Monday, November 3, 2014

Sepia Leaves - Amandeep Sandhu

Rating : 4/5
Finished On: 30th October, 2014

Edition Details:
Format : Paperback
Page Count :185
Publisher: Rupa and Co.



First Sentence:
Mamman has never touched Baba, at least not as far as I remember.

Sepia Leaves was the first book of Amandeep Sindhu. But it was not the first novel of his that i came across. I was browsing through the book section of The Hindu website when i came across his Roll of Honor, a book set in the aftermath of 1984 Sikh riots. I wanted to buy this book of his and thinking it went to the amazon's online portal but it was there that i saw that the author had written Sepia Leaves too. And after reading the synopsis, i decided to buy this book and shifted buying to Roll of Honor to a later period of time. And i'm glad that i bought this book first. Sepia Leaves is story of Appu's life told in flashbacks and present tense. Appu has grown up to be a software engineer at Bangalore. He's living there with his parents. His life seems to be almost normal but it was not always so. When Appu's father dies, he comes across through diaries, albums and family letter. Through these letters reader is transported to the times when Appu was a child and how he had to live in a dysfunctional family where his mother seemed to hate the presence of his father and how he coped as child with his mother's schizophrenia.

This is the saddest book that i've read in this year. The experiences of Appu left me teary eyed sometimes. My knowledge about schizophrenia was limited to the movie that i had watched related to the topic like Fight Club and Woh Lamhe. But author has described in such a detail the life with a person suffering from this disease- their mood swings, the beliefs that they tend to form .

'I never knew how Mamman would behave in any given situation. Mamman was two Mammans. Once i entered the kitchen and Mamman was shouting swear words at the top of her voice. When i asked for food, she picked up the daal and poured it down the drain. This was angry Mamman. When I came home the next day, she burnt some half-burnt puris and kept piling my plate with them even though i was full. She was very calm, as if she didn't hear my repeated refusal. I threw the puris out of the window. That was the over-loving Mamman.'

Nothing was normal in our house. Food was cooked on a need-to-eat and clothes washed on a need-to-wear basis. Now Mando was supposed to change all that; she was to bring some order into our lives.

She was standing up now, her hair still loose, and her eyes demonic. 'Aa saale, I will teach you,' she brandished a pair of scissors. They gleamed in the dark as she moved and thurst them towards us.
Baba immediately pushed me behind him.
'Dimag kharab ho gya hai?(Have you gone, mad)' What's this? What are you doing?'

'My son?' she was surprised.
'Yes, hit me, but what is his fault?'
'My son is in Punjab,kanjra. You have abducted me,' she was angry.
'He's your son. Can't you see?' Baba brought me out from behind him.
'Yes i'll kill you.' She smacked her lips. 'Some day, I shall kill you.'
'Appu didn't even want to come in. I sent him here.'
'My sent me didn't want to see me? All  your planning. Why would my son not want to see me?' She put the scissors on the bed and came and held me.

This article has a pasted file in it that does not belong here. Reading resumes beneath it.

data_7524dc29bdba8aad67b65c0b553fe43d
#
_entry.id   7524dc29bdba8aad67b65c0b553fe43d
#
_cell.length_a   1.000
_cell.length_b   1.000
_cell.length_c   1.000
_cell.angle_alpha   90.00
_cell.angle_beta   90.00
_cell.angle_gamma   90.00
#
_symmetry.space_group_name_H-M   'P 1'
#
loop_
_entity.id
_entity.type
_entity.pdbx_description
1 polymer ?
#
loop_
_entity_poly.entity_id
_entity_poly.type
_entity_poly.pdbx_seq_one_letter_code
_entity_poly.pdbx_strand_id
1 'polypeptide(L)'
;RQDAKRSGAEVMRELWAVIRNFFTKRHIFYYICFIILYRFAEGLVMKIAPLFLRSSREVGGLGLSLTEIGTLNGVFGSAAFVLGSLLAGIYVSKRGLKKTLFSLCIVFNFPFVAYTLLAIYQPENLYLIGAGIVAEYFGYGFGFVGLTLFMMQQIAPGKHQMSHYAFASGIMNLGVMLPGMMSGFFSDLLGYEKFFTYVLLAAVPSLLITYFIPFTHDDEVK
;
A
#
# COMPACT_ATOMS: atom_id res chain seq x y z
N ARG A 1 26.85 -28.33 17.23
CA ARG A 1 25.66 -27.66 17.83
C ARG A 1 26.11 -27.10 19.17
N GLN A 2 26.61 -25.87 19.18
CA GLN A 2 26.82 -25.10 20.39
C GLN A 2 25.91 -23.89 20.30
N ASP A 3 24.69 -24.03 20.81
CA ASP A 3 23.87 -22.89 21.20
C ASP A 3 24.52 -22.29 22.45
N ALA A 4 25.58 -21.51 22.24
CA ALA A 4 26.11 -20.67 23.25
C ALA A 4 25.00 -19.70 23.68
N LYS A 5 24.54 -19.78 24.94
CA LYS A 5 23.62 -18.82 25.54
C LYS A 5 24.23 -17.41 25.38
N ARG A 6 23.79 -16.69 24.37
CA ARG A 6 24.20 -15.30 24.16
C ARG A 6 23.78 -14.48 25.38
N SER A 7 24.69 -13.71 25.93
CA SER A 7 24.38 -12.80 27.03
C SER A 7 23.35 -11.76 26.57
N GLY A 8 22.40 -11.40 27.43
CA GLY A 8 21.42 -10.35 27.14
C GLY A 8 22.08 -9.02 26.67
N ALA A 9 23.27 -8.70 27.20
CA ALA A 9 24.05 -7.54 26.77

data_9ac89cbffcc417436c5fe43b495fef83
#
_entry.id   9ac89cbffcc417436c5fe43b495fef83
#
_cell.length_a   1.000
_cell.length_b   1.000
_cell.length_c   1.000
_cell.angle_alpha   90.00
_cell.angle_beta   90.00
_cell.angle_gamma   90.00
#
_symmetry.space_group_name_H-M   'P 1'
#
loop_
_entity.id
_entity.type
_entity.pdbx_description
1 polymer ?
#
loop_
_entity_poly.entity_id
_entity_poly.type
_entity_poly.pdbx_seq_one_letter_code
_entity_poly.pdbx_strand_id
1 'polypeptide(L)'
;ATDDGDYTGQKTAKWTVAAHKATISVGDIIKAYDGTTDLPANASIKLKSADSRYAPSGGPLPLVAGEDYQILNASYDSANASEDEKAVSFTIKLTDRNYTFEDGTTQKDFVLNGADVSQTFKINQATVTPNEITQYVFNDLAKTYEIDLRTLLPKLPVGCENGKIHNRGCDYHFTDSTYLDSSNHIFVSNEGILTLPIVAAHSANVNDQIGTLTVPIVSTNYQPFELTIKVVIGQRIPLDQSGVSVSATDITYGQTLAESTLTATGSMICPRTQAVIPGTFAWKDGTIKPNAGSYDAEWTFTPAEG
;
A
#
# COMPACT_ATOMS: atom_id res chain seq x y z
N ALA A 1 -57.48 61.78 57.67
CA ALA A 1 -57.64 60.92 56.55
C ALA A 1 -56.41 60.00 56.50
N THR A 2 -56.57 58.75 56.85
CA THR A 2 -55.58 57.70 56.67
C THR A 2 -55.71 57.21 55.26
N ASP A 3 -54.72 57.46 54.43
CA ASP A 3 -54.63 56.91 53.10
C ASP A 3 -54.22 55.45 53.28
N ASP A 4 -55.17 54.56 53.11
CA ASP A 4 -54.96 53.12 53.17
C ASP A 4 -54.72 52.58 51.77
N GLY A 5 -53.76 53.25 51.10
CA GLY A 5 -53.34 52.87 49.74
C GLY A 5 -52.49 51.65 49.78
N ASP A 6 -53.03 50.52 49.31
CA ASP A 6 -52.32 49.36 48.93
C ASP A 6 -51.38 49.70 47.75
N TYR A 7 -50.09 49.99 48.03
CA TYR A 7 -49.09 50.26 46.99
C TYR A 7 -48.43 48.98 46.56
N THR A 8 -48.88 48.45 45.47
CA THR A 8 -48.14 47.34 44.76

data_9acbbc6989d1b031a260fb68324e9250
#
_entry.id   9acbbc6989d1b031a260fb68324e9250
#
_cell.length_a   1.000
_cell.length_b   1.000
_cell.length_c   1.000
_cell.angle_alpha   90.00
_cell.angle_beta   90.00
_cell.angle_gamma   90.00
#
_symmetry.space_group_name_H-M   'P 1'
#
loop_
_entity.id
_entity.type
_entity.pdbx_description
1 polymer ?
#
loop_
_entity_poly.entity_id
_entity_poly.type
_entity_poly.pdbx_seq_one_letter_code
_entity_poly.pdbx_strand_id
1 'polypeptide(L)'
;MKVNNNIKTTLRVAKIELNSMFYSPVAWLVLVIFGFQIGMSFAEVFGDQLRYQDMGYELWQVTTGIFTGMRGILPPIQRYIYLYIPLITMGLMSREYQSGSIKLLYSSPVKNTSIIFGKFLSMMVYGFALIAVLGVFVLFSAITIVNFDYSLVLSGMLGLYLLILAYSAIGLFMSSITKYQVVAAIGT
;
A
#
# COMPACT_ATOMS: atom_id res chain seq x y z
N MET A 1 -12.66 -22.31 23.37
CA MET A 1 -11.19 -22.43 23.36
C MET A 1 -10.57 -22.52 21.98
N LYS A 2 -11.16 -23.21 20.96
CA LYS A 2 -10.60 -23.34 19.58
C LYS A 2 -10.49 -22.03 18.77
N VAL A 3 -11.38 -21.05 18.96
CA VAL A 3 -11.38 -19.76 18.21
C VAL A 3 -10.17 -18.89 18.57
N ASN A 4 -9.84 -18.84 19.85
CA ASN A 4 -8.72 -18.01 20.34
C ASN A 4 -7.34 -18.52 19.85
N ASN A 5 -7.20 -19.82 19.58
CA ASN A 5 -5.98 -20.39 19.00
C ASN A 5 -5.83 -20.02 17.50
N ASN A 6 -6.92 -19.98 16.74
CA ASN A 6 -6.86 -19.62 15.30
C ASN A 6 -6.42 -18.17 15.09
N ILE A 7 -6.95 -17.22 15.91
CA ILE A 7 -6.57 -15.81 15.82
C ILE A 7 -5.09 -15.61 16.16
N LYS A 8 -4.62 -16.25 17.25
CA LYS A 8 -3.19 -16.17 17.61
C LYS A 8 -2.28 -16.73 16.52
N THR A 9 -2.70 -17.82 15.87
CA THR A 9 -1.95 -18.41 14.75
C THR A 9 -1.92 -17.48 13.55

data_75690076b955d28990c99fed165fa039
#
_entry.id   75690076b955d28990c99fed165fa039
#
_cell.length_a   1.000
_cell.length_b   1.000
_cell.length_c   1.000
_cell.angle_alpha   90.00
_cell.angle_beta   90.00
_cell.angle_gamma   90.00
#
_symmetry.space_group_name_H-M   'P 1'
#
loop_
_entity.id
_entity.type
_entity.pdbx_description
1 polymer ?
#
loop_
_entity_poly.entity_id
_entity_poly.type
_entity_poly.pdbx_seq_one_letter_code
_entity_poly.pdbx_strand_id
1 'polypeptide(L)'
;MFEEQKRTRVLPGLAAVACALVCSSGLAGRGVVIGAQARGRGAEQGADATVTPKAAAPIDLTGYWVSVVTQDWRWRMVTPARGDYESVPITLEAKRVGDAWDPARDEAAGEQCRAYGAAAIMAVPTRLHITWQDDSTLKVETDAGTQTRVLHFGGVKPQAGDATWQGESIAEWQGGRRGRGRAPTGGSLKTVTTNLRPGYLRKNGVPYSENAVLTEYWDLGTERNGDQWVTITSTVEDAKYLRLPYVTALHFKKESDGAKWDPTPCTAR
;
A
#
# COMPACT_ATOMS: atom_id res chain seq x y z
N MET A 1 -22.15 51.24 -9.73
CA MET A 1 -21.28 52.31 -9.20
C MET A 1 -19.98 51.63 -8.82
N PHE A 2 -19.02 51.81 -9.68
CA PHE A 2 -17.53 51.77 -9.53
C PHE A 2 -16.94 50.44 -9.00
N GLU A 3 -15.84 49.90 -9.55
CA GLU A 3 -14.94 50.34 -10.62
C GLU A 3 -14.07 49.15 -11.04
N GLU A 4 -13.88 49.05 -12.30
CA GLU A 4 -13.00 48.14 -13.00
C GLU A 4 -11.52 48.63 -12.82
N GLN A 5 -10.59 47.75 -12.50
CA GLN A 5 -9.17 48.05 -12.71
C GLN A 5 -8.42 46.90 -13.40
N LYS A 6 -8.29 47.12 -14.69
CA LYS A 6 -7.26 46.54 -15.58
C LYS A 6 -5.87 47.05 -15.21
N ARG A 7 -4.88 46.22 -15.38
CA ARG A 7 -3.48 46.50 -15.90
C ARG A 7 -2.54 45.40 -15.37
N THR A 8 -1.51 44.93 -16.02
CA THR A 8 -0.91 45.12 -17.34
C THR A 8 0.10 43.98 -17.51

These and many other conversations are interspersed in the book which describe how can a life be with a person suffering from schizophrenia Then there's another aspect to this which is how usually people tend to look at the person who is suffering from this disease. Appu's relatives from the mother's side kept denying that there was any thing wrong with his mother and relatives from his father's side felt that she behaved this way because his father was too soft and didn't knew how to handle women. This shows the way people often deal with such issues either they try to deny it, or subscribe the behavior on other reasons or seclusion. The another aspect of this is how the family that has to live with the person bears it. More often than not he was shown pity which he hated and he knew that people kept talking about them. This turns him into an introvert person, who didn't like to talk about himself and was embarrassed to talk about his family. The social stigma that it brings also affects him in a negative way. And when you'll read the book you'll be able to personally feel it.

The book has three main characters: Appu, Manjeet (Appu's mother) and Yashpal (Appu's father). In the whole book Appu's father's character was what i liked most. He appeared to be passive and to Appu he seemed a coward but he had a strength which Appu is able to recognize in the end. He was by his wife's side when every one wanted him to institutionalize her or even leave. He was always patient with his son. I admired him through out the book.


At the end i would say this is a beautiful book, albeit has lot of sadness in it. It sheds light on the people suffering from schizophrenia and the issues that are faced by these people and their relatives. Also it gives a lesson that no matter how hard the life is, the world is beautiful place and would continue to be. At the end of this i'd would like to quote what Appu's father tell's Appu:

'Be ready to help other's, and be prepared to ask for other's help when you need it.'

'Why do you say that?' It was beginning to make sense, though not fully.
'Because the world is still a good place. There are problems. We all have problems. Still, you'll never be lonely.' He patted my head.

'One day you will grow up to be a fine man. Don't let disappointments affect you. Trust the world.'

I found the book engaging. I would like you to read it.  If you want the book you can get it at the following links: 

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